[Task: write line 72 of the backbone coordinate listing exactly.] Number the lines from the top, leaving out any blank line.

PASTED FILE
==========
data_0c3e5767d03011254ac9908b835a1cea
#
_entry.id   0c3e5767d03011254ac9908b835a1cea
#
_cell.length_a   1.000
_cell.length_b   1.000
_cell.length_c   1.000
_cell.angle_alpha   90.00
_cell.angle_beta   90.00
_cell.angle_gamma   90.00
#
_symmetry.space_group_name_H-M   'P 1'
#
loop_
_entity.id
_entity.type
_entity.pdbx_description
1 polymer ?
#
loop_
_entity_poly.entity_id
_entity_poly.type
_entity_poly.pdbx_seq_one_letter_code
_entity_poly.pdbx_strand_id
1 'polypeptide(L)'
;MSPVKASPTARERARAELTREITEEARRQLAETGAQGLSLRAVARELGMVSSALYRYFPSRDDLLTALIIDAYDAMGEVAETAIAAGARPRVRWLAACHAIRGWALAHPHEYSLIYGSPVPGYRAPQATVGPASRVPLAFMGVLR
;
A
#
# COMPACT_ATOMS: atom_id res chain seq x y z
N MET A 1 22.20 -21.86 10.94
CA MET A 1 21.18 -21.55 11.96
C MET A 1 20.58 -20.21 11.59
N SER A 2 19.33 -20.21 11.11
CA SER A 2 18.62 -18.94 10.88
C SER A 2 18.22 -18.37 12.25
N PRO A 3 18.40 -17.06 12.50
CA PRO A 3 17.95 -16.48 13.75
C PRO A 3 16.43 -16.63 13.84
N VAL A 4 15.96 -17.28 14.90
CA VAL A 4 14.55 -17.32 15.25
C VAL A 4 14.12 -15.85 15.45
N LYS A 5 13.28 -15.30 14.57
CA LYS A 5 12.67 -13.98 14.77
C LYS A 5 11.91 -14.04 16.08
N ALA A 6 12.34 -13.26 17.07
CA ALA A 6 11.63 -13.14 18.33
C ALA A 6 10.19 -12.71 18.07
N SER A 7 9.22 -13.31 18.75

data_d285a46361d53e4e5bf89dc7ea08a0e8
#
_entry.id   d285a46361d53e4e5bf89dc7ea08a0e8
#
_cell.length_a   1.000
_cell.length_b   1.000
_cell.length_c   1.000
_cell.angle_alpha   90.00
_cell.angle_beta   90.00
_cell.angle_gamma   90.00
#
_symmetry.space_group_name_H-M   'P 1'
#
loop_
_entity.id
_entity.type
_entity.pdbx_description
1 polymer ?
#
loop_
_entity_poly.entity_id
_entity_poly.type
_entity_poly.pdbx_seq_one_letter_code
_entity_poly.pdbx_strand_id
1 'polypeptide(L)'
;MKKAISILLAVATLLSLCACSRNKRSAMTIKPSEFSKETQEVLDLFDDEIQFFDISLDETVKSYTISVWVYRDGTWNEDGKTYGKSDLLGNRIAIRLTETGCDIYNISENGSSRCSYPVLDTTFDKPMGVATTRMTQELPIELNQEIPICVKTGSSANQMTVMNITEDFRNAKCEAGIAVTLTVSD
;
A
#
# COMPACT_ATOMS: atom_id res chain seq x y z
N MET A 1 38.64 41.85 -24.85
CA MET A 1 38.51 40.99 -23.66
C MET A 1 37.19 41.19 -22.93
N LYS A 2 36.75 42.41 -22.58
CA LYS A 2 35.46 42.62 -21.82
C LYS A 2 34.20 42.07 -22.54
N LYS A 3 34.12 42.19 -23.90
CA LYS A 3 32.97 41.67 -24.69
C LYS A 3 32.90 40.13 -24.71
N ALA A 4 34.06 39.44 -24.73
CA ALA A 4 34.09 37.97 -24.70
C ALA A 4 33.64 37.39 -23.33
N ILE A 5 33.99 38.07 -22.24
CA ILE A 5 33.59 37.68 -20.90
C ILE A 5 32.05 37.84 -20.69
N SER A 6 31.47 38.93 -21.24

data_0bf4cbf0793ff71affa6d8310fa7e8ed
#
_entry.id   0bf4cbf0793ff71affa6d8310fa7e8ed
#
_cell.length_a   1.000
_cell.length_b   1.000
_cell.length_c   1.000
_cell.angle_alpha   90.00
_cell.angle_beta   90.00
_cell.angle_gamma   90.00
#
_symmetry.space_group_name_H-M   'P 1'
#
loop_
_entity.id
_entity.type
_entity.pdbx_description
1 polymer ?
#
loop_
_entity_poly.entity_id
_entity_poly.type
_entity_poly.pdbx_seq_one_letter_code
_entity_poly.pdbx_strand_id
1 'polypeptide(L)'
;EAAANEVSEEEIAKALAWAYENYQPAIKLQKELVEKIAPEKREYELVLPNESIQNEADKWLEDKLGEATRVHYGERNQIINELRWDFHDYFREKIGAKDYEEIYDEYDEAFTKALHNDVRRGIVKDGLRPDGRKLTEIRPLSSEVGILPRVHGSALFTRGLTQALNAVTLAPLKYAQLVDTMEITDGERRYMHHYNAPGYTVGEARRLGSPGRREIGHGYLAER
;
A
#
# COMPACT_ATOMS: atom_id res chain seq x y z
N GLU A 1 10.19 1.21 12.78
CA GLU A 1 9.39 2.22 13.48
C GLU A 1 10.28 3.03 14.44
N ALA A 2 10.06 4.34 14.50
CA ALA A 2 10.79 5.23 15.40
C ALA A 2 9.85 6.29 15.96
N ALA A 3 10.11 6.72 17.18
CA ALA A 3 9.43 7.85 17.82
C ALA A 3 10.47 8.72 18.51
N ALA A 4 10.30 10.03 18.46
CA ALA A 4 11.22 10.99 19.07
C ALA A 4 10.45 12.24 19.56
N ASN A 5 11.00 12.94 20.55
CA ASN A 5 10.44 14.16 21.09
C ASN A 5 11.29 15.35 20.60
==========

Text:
_entity_poly.pdbx_seq_one_letter_code